GROTON, Conn. -- As NASA contemplates a manned voyage to Mars and the effects that missions deeper into space could have on astronauts, it's tapping research from another outfit with experience sending people to the deep: the U.S. Navy submarine force.
While one travels through outer space and the other the ocean's depths, astronauts and submariners face many of the same challenges. Isolated for long stretches of time, they rely on crewmates for their lives in remote, inhospitable environments.
"We have a shared interest with the Navy in team resilience," Brandon Vessey, a scientist with NASA's human research program, told The Associated Press. "When you stick people together for a long period of time, how are they going to do?"
The Navy research that piqued NASA's interest started about five years ago when the Groton-based Naval Submarine Medical Research Laboratory, at the request of the submarine force, began examining ways to make tactical teams work together better.
Through observation of submarine crews, the Navy scientists developed a way to evaluate how teams are performing. The study singled out important team practices including dialogue, critical thinking and decision-making and developed a way to assess how teams respond to setbacks. The research was made available more than a year ago to submarines' commanding officers, but it has not yet been institutionalized by the Navy.
"If this tool can identify precursors of when a team is about to change, that's particularly what we're hoping for," said Jerry Lamb, the lab's technical director.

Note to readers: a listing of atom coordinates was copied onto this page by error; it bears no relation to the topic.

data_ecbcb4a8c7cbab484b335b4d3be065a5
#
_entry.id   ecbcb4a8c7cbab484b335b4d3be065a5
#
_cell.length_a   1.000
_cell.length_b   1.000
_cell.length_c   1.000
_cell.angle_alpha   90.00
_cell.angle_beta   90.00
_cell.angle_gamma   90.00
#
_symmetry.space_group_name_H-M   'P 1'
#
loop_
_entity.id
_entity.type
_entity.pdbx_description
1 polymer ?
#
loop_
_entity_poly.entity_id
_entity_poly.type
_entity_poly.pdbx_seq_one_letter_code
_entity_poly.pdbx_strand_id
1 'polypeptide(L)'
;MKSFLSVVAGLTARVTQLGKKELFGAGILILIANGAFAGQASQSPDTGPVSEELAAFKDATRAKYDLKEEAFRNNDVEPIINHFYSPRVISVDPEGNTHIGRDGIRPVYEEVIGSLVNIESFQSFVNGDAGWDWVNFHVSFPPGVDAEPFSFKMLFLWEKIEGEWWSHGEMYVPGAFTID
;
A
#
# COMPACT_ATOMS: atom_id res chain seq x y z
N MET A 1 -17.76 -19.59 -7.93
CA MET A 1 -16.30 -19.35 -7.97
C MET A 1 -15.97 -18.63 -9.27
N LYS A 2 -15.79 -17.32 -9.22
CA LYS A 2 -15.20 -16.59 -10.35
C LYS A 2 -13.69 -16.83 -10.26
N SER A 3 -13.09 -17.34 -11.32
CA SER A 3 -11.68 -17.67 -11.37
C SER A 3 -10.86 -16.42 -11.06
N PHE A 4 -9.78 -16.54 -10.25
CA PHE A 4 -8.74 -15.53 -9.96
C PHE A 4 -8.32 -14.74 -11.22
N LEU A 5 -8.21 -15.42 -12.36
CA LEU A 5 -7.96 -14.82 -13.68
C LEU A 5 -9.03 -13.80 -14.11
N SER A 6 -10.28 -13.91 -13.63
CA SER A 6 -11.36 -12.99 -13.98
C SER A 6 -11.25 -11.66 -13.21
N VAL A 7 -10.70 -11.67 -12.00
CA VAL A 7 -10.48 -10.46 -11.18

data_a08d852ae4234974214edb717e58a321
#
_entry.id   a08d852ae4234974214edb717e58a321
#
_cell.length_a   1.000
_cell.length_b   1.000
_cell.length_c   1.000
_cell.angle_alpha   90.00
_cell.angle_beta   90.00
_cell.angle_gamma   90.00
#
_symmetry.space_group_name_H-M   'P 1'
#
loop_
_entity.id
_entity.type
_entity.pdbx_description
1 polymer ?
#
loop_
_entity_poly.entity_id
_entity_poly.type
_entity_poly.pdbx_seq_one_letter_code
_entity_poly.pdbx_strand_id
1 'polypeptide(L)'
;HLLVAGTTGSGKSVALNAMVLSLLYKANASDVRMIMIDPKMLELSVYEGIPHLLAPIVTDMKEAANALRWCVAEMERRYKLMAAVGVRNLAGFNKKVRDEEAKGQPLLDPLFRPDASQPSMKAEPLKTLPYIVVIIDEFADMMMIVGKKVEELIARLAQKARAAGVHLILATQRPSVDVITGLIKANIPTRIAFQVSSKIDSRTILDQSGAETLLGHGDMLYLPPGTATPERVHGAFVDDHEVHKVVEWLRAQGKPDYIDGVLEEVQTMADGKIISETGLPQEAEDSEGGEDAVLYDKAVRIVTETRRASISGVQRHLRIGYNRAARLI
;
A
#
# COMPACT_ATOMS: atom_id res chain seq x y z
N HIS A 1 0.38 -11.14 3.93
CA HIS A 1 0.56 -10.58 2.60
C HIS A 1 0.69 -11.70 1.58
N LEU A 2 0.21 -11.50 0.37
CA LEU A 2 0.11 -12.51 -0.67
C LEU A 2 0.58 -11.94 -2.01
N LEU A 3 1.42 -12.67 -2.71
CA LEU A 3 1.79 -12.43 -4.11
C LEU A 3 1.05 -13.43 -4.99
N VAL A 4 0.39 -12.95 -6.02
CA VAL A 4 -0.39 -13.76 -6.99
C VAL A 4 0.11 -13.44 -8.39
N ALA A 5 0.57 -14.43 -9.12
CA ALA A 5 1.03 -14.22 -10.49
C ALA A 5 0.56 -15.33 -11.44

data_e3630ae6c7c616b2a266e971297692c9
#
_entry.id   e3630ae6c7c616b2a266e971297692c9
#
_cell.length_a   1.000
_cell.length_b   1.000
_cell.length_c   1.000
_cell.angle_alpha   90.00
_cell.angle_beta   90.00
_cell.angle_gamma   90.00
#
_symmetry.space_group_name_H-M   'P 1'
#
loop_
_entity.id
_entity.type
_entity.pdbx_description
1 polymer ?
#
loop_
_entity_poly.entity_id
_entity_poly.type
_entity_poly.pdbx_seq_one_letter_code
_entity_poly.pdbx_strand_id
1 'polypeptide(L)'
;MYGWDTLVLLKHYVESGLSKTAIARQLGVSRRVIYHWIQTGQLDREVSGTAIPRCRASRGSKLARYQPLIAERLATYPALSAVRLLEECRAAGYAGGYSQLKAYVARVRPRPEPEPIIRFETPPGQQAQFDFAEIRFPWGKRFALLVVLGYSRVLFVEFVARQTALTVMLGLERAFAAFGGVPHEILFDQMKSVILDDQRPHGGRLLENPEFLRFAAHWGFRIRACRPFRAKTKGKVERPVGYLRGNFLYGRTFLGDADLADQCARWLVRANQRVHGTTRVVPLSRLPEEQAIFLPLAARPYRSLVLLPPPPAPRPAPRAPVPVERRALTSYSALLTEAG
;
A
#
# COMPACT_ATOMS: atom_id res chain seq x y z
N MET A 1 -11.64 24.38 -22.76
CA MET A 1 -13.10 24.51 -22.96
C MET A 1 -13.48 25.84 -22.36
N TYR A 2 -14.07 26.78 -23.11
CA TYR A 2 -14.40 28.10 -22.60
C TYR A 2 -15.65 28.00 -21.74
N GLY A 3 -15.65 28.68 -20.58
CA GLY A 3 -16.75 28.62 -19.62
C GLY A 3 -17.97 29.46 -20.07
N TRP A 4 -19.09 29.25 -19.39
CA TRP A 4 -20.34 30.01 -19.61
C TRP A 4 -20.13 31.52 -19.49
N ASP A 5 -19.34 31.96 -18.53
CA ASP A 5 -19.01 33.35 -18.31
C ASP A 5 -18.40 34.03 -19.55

The experiment with NASA is expected to begin in January or February. The space agency is taking a bigger interest in human behavior issues as it pursues the capability to send humans to an asteroid by 2025 and to Mars in the 2030s.
NASA is using a capsule about the size of a two-bedroom apartment at the Johnson Space Center in Houston to study how astronauts might perform and behave during lengthy missions. Four volunteers at a time live and work for 30 days at a time aboard the habitat, known as the Human Exploration Research Analog, which includes an airlock and is supported by a small version of mission control.
Video and audio recordings of the subjects from the experiment with the Navy lab will be sent to scientists in Connecticut for their analysis.
Ronald Steed, a former submarine commander who participated in the Navy's research, said the experience aboard a space ship will resemble that of submariners more as it travels farther into space and faces a longer delay in communications with Earth.
"Like a submarine commander can't always call to shore, you can't just call back to Earth for advice," he said. "The commander's going to have to have a set of tools that let him or her look at the crew and make a determination about where they are."